Monday 30 June 2014

Farewell to Sebkhet Al Fasl

At Sebkhet Al Fasl on Friday, after visiting the flooded salt pan immediately south of the golf course, Bernard Bracken and I took a wider look at the Sebkhet.

Where the fresh water and reeds meet the flooded salt pan many of the birds were the same the area next to the golf course. This means a preponderance of terns, Kentish plover and black winged stilt.

greater sand plover

However there were several moorhen spilling out from the fresh water areas onto the beach in places. Two greater sand plover were also seen. There were over a dozen western reef heron around too.

little tern

In the fresh water reed beds and pools, only one tern was seen. This was little tern. However there were 60 resting in one place. They made up for lack of diversity with numbers.

Purple swamphen were present but mostly well hidden. A few Coot and little grebe ventured out into the larger lakes. A spotted crake flashed into the open and then back into the reeds. Despite our best endeavours we failed to see it again. The main regional guide says they breed in this part of the east coast.

In the reeds, there was noise suggesting the continued presence of Eurasian reed warbler but only one was seen.

yellow wagtail

Yellow wagtail was once reported to have breed opportunistically near Kharj in central Saudi Arabia and it wouldn't be a surprise to know it breeds at Sebkhet Al Fasl from time to time. Both Bernard and I saw the bird above. Bernard also saw an adult male feldegg yellow wagtail (also called black headed wagtail).

breeding little bittern

Very young little bittern were observed and this adult little bittern even has the red bill seen only during the peak mating period. There is little doubt that little bittern breeds here in Jubail.

non breeding curlew sandpiper

A lone curlew sandpiper was sighted in an inland saline pool. It's plumage was strange. It wasn't a juvenile yet there was no sign of breeding summer plumage. This is presumably what no- breeding second calendar birds look like in summer. I don't know why it never decided to go north.

curlew sandpiper

Soon after spotting the curlew sandpiper, a very good bird was seen. An Egyptian nightjar was flushed which then settled under a bush but with long grass between us and it. Bernard bracken managed a photo in focus which he has kindly allowed me to post.

Egyptian nightjar

There has been discussion by Jem Babbington and others as to why Egyptian nightjar are being seen increasingly in the summer months in Jubail area and especially Sebkhet Al Fasl. Until 10 years ago it was only perceived as a scarce passage bird here. One possibility is that it now breeds here from time to time. This artificial terrain (where cleaned waste water meets natural marshland and sea inlet) has much greenery around the edges. This is similar to true habitat in southern Iraq and Iran where it definitely breeds.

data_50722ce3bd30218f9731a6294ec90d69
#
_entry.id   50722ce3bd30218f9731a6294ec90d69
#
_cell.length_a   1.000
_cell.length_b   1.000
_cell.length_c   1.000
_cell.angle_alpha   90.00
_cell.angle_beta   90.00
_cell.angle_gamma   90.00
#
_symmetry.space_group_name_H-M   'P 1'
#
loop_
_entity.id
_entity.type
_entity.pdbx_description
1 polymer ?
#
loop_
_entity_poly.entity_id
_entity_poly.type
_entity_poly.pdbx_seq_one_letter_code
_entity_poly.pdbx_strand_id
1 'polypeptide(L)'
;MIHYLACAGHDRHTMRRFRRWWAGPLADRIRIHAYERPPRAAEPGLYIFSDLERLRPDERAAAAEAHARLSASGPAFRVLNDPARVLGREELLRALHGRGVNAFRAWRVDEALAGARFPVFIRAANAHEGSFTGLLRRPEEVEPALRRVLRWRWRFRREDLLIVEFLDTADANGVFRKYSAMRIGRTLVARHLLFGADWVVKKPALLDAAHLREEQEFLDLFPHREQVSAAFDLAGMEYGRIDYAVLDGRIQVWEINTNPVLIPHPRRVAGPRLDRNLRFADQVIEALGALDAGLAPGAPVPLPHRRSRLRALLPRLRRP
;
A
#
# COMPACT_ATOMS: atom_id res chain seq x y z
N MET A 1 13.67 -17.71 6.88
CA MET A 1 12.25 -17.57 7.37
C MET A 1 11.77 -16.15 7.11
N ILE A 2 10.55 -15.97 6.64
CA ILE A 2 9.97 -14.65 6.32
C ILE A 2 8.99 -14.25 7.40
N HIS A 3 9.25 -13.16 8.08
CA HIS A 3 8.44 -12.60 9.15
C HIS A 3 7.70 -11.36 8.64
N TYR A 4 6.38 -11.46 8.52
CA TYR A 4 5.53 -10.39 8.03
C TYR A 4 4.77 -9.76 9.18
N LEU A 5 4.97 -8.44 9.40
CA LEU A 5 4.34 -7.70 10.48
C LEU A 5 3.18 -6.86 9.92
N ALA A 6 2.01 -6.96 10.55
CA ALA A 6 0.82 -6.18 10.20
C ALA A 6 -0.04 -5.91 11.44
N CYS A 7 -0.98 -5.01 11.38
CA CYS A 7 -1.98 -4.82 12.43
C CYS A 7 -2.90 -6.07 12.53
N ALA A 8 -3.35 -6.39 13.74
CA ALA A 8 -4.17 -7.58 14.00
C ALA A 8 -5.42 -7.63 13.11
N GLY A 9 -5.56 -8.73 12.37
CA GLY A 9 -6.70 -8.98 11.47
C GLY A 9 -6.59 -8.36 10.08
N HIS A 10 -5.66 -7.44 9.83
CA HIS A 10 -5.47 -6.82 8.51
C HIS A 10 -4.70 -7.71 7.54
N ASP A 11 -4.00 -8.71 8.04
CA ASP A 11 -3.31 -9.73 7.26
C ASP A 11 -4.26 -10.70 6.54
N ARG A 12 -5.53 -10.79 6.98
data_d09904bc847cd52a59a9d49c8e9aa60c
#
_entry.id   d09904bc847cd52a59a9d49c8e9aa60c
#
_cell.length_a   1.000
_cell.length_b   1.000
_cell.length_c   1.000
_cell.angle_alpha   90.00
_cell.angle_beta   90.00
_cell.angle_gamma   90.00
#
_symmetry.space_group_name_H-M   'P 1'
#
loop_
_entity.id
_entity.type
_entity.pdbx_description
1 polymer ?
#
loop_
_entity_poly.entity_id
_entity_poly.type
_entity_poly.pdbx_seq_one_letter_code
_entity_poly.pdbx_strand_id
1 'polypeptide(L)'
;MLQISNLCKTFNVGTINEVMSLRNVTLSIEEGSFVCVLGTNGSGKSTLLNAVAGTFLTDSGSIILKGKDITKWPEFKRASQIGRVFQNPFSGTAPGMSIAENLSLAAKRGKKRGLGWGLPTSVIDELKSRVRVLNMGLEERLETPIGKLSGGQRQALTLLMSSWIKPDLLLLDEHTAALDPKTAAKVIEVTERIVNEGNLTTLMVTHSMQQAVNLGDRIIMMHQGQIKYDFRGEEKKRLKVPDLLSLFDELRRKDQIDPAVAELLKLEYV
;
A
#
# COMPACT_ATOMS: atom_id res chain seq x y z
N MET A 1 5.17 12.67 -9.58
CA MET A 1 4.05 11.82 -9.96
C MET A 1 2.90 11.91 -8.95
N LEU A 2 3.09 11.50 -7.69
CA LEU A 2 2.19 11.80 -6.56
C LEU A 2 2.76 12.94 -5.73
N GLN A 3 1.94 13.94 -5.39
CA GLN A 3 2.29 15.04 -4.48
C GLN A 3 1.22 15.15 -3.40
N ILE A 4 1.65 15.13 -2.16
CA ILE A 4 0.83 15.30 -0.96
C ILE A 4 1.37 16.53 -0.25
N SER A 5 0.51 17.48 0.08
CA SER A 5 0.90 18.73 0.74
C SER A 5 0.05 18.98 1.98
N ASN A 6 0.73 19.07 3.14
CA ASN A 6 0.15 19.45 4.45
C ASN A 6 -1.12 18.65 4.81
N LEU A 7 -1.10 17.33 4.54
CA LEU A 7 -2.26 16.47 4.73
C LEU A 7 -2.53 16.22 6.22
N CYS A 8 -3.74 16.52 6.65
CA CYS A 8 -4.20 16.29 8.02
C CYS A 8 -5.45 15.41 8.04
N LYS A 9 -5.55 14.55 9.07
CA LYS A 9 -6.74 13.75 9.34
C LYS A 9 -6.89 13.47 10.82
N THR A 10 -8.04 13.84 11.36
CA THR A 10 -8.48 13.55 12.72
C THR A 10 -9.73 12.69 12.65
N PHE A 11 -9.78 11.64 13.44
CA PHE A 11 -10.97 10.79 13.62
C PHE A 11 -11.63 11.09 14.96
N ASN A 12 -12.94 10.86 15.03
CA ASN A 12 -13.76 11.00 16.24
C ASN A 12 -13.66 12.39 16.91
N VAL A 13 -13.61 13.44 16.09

After this, we made one last fleeting visit to the area south of the golf course. still looking for the elusive red wattled lapwing. The only different bird from earlier was a little stint in breeding plumage. Although there are thousands around in winter, they are uncommonly seen in  summer plumage.  

And as a final treat, as we drove away round the back of the wetland, we came across the over summering greater spotted eagle that others have reported this year.

little stint

As I am leaving Saudi Arabia for at least a year in the next two or three weeks, this was my last visit to Sebket Al Fasl for some time. It is certainly in the top five places for birding in the kingdom and will be missed.

The 36 species seen at Sebkhet Al Fasl on Friday:

Little grebe
Red-necked phalarope
Greater flamingo
Gull billed tern
Little bittern
Common tern
Squacco heron
White cheeked tern
Western reef heron
Little tern
Greater spotted eagle
Feral pigeon
Spotted crake
Eurasian collared dove
Namaqua dove
Purple swamphen
Egyptian nightjar
Eurasian coot
Black crowned sparrow lark
Black winged stilt
Crested lark
Kentish plover
Barn swallow
Greater sand plover
Graceful prinia
Curlew sandpiper
Eurasian reed warbler
Little stint
Common myna
House sparrow
Ruddy turnstone
Yellow wagtail


  1. Another great days birding Rob. One thing I was reflecting on is the number of injured and dead birds we saw this time. Probably a combination of the power cables and reckless shooting but sad to see.

  2. Bernard, I am sure you are right about the reasons for the dead and injured birds. Shame. Rob